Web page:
Spotlight tells the story of the investigative journalism team of the Boston Globe, which uncovered the extent of the Catholic Church child abuse and cover up in Boston. The team, instigated by the newly arrived editor from out-of-town Marty Baron (Liev Schreiber), went for the Church itself rather than individual priests. This strategy took time, resources, but brought to light the systematic policy of the Church of keeping things quiet and simply moving priests around. The scale of the Catholic Church child abuse is now well known. From Ireland to the Philippines, from the US to Australia, the abuse went on and on.
The film is very good at highlighting different issues instead of crusading against religion. At the core is Boston as the ‘biggest small town in America’, as Rezendes, one of the Spotlight team, called it. In a place where everybody knows one another, powerful groups and institutions are protected by this intimacy. Baron was brave and went against his own interest to pursue the truth. He was an outsider. As described by one of the characters in the film, he was a Jew from New York and Miami, the wandering Jew who has no fixed place and no loyalty. He came from the city where ties are much looser and had no relationship with the Church. He’s no self-righteous angry journalist going against power, but a gentle and patient figure whose courage rests on constancy. Michael Keaton plays the journalist who had failed to take the matter seriously years before and comes to face up to his own complicity. He starts believing the victims.
What comes out strongly is how the victims were not believed, brushed aside, and even ridiculed. The power of the Church did not lie solely on being part of a network of other powers and institutions (press, police, government etc.). It had authority because people trusted it. Perhaps it’s natural to trust people in authority, people who are wealthy and famous. That authority, wealth, and fame are too often (mis)interpreted as an outcome of intelligence and hard work. Institutions need trust to function; yet it is often their bureaucratic make-up, internal power structure, and the lack of transparency that leads to disaster.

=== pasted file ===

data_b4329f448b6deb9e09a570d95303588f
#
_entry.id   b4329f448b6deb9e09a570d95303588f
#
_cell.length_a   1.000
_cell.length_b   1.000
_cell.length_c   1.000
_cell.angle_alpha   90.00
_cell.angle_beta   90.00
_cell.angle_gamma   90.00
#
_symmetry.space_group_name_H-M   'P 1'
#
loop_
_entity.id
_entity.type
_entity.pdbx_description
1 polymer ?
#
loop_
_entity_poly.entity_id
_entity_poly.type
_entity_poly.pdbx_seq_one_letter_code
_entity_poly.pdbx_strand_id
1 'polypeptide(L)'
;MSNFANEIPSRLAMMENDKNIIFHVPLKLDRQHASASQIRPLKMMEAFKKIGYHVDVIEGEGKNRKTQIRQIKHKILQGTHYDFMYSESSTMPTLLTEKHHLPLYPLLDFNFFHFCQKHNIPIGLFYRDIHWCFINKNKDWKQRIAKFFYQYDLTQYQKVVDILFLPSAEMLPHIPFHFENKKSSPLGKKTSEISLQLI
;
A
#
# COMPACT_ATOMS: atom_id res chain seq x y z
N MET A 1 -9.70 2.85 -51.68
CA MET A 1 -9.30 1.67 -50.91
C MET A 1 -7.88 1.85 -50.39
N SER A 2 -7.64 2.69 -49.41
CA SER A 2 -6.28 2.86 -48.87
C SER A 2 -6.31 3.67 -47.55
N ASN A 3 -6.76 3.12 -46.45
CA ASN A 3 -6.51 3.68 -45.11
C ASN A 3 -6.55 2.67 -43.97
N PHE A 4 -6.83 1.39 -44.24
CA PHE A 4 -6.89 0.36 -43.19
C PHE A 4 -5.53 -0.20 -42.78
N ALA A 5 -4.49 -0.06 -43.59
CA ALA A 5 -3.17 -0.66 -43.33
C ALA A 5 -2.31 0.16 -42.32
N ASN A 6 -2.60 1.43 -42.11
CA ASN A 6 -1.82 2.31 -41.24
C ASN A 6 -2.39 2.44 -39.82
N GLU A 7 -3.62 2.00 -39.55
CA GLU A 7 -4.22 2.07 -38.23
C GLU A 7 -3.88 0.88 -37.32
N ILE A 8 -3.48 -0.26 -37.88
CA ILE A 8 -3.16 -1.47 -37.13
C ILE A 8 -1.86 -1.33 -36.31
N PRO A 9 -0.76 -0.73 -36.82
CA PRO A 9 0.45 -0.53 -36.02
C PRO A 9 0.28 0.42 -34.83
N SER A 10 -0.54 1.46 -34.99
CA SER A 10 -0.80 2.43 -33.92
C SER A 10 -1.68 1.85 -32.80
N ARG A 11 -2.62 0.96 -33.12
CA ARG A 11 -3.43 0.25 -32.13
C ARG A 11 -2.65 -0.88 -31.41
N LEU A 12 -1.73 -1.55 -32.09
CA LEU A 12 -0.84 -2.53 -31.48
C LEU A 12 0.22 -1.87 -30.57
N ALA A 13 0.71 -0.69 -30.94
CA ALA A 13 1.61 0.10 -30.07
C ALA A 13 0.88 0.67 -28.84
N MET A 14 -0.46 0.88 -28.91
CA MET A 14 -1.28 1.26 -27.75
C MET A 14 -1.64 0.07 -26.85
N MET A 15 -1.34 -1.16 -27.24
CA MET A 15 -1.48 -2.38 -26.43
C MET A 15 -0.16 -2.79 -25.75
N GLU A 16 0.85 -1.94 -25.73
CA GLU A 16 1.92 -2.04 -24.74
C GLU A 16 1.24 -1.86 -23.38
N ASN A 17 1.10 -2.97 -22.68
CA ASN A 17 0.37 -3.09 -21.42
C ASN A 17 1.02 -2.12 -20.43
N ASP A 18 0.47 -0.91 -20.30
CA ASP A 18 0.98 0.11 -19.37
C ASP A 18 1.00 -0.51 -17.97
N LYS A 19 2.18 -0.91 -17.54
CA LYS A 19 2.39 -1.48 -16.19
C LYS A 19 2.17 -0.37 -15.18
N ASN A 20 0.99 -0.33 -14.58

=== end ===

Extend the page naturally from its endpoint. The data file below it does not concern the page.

The Catholic Church is a highly political, centralized, and opaque institution. The child abuse uncovered is reminiscent of ‘organisational disasters’. It was not a matter of priests going astray, but of institutional structures that failed to prevent it and failed to take the right action. This was compounded by an organisational culture of secrecy, denial, and systematic protection of the perpetrators. Catholic priests do not seem to be more likely to be abusers than ministers in other religions and people in secular environments. What was particularly shocking the systematic cover up, moving priests to other parishes, and the refusal to cooperate with the law.
In the film, there is but a quick mention of some who try to ‘keep the faith’ whilst giving up on the institution. The Catholic Church needs a root and branch reform. However, the reason why Pope Francis got elected is more to do with the cleaning up of the murky finances than for a structural and cultural reform, which conservatives oppose. Pope Francis is no John XXIII, but without another aggiornamento the Church in the West will lose out to those churches and groups who are more inclusive and open.
The excellent film Calvary has a different angle on the topic.